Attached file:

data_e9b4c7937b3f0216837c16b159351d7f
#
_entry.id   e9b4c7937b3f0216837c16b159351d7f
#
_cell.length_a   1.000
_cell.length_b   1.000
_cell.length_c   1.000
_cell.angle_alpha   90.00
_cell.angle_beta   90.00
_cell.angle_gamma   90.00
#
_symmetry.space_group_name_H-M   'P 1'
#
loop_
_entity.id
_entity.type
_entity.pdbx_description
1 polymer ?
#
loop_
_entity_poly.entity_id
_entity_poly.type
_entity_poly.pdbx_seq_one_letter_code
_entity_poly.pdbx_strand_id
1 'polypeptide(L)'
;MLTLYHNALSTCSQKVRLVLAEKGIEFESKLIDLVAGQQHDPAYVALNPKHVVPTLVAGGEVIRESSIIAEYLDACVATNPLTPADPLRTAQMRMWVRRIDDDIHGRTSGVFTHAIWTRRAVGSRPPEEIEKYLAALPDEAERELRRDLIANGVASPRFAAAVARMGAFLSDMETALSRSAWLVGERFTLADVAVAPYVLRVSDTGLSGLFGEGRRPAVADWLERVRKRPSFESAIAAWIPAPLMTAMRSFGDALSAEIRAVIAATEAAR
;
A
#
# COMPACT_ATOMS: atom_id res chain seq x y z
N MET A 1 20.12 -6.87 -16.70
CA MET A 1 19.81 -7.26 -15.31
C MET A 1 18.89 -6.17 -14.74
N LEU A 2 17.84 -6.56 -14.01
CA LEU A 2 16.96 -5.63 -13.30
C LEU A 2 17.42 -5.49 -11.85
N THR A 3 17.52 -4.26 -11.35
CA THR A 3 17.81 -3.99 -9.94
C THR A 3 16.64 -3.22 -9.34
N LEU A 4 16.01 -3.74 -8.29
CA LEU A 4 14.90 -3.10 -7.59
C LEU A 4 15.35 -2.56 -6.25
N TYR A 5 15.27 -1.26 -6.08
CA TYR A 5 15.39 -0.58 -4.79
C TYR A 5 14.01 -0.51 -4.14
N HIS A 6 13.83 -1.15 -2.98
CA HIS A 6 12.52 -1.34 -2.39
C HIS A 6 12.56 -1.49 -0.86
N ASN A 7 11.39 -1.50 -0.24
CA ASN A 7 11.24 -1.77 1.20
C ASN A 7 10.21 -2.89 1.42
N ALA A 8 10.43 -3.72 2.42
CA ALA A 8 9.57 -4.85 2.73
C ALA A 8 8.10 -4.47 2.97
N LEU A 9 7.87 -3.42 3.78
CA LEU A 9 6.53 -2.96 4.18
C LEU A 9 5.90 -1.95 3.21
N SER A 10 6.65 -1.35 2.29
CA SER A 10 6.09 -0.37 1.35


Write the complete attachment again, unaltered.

data_e9b4c7937b3f0216837c16b159351d7f
#
_entry.id   e9b4c7937b3f0216837c16b159351d7f
#
_cell.length_a   1.000
_cell.length_b   1.000
_cell.length_c   1.000
_cell.angle_alpha   90.00
_cell.angle_beta   90.00
_cell.angle_gamma   90.00
#
_symmetry.space_group_name_H-M   'P 1'
#
loop_
_entity.id
_entity.type
_entity.pdbx_description
1 polymer ?
#
loop_
_entity_poly.entity_id
_entity_poly.type
_entity_poly.pdbx_seq_one_letter_code
_entity_poly.pdbx_strand_id
1 'polypeptide(L)'
;MLTLYHNALSTCSQKVRLVLAEKGIEFESKLIDLVAGQQHDPAYVALNPKHVVPTLVAGGEVIRESSIIAEYLDACVATNPLTPADPLRTAQMRMWVRRIDDDIHGRTSGVFTHAIWTRRAVGSRPPEEIEKYLAALPDEAERELRRDLIANGVASPRFAAAVARMGAFLSDMETALSRSAWLVGERFTLADVAVAPYVLRVSDTGLSGLFGEGRRPAVADWLERVRKRPSFESAIAAWIPAPLMTAMRSFGDALSAEIRAVIAATEAAR
;
A
#
# COMPACT_ATOMS: atom_id res chain seq x y z
N MET A 1 20.12 -6.87 -16.70
CA MET A 1 19.81 -7.26 -15.31
C MET A 1 18.89 -6.17 -14.74
N LEU A 2 17.84 -6.56 -14.01
CA LEU A 2 16.96 -5.63 -13.30
C LEU A 2 17.42 -5.49 -11.85
N THR A 3 17.52 -4.26 -11.35
CA THR A 3 17.81 -3.99 -9.94
C THR A 3 16.64 -3.22 -9.34
N LEU A 4 16.01 -3.74 -8.29
CA LEU A 4 14.90 -3.10 -7.59
C LEU A 4 15.35 -2.56 -6.25
N TYR A 5 15.27 -1.26 -6.08
CA TYR A 5 15.39 -0.58 -4.79
C TYR A 5 14.01 -0.51 -4.14
N HIS A 6 13.83 -1.15 -2.98
CA HIS A 6 12.52 -1.34 -2.39
C HIS A 6 12.56 -1.49 -0.86
N ASN A 7 11.39 -1.50 -0.24
CA ASN A 7 11.24 -1.77 1.20
C ASN A 7 10.21 -2.89 1.42
N ALA A 8 10.43 -3.72 2.42
CA ALA A 8 9.57 -4.85 2.73
C ALA A 8 8.10 -4.47 2.97
N LEU A 9 7.87 -3.42 3.78
CA LEU A 9 6.53 -2.96 4.18
C LEU A 9 5.90 -1.95 3.21
N SER A 10 6.65 -1.35 2.29
CA SER A 10 6.09 -0.37 1.35